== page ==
When Davide (pseudonym) first made an appearance in my office with an hour notice and announced he owned one-tenth of Belitung Island and that he’s wanting advice for developing that area as socially and environmentally responsible project, I only had two questions – first, where in the heck is Belitung (I’ve been in hospitality for 20 years in Asia and never heard of it) and second, ”ya that environmentally, socially… you and everybody else”. Then I forgot about it for months until he called me again when I was sitting in the back of bus in Singapore. Second time, I was intrigued by this persistent proprietor. Now, I regard Belitung one of few remaining paradises in South East Asia and I pray that influx of low-cost carriers and overtourism won’t ruin it. And I am completely on board with Davide’s vision and have been trying to contribute ever since.
Be.li.tung (phonetically spelled) is an island on the east coast of Sumatra, Indonesia in the Java Sea and has a population of 270,000, meager density in this part of the world. The island is primarily known for tin mining and the name ‘Billiton’ (of the mining conglomerate BHP Billiton) comes from Belitung. In fact, the original dutch mining company Billiton, which later merged with BHP, was founded on this island in 1860 (I bet you didn’t know that, as I). Belitung’s glorious history goes back further as it had been an important stopover along the maritime silk road and hosted traders from both east and west. Zheng He, the great Ming dynasty mariner, explorer and diplomat passed through Belitung on this way to the Arabian Peninsula. From the Sultanate of Oman came a ship laden with treasures, much of which are still on exhibition in the Singapore Asian Civilisation Museum. Upon studying Xi Jin Ping’s lesser known ‘maritime’ Belt and Road map, Belitung is prominently featured (probably without any Indonesian endorsement).
On my first encounter with EcoBeach, I thought of White Beach on Boracay or the less crowded versions in Cebu and its surrounding islands for sand so fine it squeaks under your feet.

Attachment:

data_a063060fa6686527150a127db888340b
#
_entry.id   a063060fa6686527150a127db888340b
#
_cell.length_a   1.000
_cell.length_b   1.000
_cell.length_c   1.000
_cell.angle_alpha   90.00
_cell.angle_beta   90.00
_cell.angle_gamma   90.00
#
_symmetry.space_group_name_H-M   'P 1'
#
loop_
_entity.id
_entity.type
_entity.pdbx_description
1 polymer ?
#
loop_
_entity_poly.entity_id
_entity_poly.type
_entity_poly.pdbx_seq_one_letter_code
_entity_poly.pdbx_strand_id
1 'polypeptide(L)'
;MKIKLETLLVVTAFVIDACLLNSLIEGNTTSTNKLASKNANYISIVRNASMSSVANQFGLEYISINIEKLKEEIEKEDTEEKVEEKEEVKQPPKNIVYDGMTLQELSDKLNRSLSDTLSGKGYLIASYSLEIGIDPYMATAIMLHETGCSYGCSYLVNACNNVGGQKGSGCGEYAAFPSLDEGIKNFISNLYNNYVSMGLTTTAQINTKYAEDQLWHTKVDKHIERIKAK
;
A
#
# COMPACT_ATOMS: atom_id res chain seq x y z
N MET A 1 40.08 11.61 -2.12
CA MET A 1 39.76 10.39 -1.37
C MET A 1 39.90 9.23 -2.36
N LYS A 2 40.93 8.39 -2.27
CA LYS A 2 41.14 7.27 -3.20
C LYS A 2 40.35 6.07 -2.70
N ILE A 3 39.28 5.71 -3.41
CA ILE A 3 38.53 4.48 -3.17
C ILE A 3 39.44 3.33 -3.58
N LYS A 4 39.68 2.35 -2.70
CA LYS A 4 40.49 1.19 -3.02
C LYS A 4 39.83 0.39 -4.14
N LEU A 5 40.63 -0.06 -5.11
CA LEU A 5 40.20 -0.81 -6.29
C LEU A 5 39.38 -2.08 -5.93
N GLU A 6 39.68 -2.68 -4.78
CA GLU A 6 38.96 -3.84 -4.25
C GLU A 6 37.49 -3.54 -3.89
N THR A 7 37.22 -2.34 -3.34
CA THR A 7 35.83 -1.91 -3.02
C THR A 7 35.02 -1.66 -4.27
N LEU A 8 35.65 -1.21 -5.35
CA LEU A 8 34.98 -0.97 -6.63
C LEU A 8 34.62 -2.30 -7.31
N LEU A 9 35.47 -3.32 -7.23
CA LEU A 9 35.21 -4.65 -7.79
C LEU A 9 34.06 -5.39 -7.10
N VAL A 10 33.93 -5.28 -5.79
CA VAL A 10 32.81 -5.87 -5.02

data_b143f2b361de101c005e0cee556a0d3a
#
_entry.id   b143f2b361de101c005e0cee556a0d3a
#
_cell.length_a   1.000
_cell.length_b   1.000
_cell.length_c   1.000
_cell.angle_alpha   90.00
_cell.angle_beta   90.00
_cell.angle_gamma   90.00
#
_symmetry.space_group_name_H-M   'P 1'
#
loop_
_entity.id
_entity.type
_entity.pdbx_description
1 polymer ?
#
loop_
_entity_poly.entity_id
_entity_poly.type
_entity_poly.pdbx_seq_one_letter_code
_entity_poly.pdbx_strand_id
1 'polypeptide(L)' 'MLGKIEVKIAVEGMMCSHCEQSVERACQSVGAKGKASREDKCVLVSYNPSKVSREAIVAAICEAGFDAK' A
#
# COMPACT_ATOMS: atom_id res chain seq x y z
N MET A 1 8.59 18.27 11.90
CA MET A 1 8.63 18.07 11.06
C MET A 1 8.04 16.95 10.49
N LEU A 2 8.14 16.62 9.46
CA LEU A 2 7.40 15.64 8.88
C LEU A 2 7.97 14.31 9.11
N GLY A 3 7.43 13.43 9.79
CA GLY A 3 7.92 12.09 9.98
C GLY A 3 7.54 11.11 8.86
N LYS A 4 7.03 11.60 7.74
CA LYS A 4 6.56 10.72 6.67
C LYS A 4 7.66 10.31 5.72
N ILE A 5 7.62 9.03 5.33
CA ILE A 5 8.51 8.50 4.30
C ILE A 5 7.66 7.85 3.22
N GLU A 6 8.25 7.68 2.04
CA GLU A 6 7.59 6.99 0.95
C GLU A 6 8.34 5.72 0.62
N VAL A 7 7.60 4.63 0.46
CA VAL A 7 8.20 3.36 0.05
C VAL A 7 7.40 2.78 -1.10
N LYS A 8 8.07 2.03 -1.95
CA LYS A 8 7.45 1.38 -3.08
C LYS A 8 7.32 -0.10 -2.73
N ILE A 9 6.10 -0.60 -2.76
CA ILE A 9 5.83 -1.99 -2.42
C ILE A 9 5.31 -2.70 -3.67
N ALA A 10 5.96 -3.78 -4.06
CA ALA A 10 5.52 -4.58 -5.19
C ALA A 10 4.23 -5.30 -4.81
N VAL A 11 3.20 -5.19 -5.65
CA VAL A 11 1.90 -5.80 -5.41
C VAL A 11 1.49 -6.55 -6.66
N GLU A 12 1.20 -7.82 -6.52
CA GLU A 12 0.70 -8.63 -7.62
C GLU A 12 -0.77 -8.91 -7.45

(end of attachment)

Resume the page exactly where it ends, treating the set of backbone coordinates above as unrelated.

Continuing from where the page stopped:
On the northwest corner of this island is Tanjung Kelayang, informally called EcoBeach (I think Davide made that up…). On my first encounter with EcoBeach, I thought of White Beach on Boracay or the less crowded versions in Cebu and its surrounding islands for sand so fine it squeaks under your feet as you walk. Then there’s granite rock formations look like something from The Flintstones, perhaps reminding of Seychelles. Surrounded by mangroves and tall swaying palm trees, the powdery sand and turquoise seas was simply not something I expected and not heard of in all my time in Asia.
On the opposite side of Belitung, across the south west shore of the island is an islet called Seliu. Only about 300 households habit it mainly subsisting on fishing but it real lure is the prettiest of white sandy beach. We had a somewhat different agenda. We travelled to Seliu to survey the local architecture as I was told traditional housebuilding technique still survives there. Upon first inspection, they are raw and, frankly, overly dilapidated to even understand what was originally there. But over time, I saw patterns emerge. Elongated dutch style buildings with multiple bays, a porch up front with decorated picket fence, ornate pedestals and even occasional column capitals. My travel companion Lyndon (principal of Neri & Hu) blurted out… ”it reminds of houses in Philippines!”. I think they made him home sick.
Travelling to Seliu isn’t easy. First you have to get to Membalong in the southern end of Belitung, at least an hour by car from Tanjung Pandan – where most visitors are based, and then travel further to reach Teluk Gembira Port to catch an irregularly scheduled ferry. A speedboat may carry you to Seliu Island or you could negotiate a ride on local fisherman’s boat, options viable only if your group is small. Boat journey itself is a glorious, island affair basking in generous sunlight bouncing off shimmering seas. Plenty of azure and dash of pretty colors and motifs on local boats and signages. Most pleasant of all, smiles from the locals all around.
At the time of writing, Garuda had four weekly direct flights to/fro Singapore to Tanjung Pandan Airport in Belitung. After a swift 50min. flight from Singapore on stylish Bombardier CRJ 1000 (seating capacity only 90), local team zipped us through immigration cum customs in Belitung. It was magic. That Garuda schedule was meant to be seasonal but unfortunately it’s been discontinued since. Hopefully the schedule would resume soon. There’s also been talks between Jetstar and Belitung to connect from Singapore.
Belitung EcoBeach Tents
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